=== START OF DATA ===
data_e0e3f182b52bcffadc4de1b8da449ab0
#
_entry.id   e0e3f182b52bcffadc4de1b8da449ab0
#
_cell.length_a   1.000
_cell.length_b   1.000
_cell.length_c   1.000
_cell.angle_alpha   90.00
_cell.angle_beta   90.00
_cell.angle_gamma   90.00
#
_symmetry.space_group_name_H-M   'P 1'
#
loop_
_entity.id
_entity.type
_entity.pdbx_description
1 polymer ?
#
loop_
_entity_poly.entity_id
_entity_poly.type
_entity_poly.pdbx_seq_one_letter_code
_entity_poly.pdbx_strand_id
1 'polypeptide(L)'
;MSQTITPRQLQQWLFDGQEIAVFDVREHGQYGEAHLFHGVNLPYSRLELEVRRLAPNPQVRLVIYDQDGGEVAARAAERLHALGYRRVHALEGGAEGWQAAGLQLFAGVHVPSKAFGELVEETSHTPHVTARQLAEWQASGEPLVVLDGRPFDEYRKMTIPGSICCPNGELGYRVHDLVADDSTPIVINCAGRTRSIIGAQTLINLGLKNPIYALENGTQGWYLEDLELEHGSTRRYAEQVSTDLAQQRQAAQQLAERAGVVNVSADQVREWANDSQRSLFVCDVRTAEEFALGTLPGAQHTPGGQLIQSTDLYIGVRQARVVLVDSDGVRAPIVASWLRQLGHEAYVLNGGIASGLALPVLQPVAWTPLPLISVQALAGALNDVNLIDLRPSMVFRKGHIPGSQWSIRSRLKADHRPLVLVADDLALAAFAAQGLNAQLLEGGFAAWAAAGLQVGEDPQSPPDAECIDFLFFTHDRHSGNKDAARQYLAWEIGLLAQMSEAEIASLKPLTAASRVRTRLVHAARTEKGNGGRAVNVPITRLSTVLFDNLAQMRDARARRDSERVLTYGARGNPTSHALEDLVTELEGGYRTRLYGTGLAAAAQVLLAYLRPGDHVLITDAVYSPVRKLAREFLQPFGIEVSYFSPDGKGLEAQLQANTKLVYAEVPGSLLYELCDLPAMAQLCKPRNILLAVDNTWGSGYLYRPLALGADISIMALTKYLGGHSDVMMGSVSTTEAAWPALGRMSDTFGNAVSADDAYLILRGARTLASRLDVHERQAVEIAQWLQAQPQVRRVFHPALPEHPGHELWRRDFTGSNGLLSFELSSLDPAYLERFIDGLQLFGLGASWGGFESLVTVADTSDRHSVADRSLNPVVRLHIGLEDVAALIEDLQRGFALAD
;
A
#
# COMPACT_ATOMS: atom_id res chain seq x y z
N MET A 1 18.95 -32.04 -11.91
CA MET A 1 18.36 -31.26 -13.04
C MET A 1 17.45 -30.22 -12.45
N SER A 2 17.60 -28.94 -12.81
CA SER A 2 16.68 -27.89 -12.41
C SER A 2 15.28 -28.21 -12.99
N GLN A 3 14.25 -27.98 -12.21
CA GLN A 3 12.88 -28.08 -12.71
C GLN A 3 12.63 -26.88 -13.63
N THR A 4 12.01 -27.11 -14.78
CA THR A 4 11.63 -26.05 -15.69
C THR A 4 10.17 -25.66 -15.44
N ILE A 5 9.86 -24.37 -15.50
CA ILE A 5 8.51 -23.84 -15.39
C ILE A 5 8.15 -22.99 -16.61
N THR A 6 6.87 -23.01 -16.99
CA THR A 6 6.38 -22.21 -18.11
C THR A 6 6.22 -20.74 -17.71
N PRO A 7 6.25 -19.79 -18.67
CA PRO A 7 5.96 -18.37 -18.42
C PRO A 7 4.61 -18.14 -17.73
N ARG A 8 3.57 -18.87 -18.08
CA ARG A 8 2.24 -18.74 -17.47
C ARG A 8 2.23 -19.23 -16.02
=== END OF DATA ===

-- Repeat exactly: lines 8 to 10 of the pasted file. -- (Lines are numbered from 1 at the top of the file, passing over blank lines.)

_cell.angle_alpha   90.00
_cell.angle_beta   90.00
_cell.angle_gamma   90.00